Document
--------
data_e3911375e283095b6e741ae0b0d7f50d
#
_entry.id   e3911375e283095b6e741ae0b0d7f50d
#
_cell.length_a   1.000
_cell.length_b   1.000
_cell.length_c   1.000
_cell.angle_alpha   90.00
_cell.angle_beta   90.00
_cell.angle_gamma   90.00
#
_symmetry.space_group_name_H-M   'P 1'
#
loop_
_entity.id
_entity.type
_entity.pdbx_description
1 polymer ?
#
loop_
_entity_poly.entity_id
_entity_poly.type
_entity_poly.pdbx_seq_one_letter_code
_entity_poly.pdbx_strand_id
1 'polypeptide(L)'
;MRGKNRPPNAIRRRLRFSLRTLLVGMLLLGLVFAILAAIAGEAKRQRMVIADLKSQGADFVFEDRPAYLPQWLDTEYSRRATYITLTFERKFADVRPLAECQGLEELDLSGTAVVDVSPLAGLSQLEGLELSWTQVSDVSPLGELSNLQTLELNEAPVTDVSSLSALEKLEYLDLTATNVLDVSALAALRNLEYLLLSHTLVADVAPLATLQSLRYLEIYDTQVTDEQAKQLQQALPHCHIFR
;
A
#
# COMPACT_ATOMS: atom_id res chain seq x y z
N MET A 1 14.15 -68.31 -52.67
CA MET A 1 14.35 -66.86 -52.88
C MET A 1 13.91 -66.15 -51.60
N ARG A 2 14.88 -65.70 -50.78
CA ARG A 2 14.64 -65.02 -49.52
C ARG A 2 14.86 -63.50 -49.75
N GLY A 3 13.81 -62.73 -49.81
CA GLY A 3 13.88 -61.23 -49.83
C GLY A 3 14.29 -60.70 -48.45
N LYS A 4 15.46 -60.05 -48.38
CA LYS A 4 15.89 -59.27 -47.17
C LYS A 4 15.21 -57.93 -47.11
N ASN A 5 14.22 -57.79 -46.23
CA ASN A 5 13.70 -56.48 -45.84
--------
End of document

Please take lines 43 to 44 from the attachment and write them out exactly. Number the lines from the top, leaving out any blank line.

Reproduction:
N ASN A 5 14.22 -57.79 -46.23
CA ASN A 5 13.70 -56.48 -45.84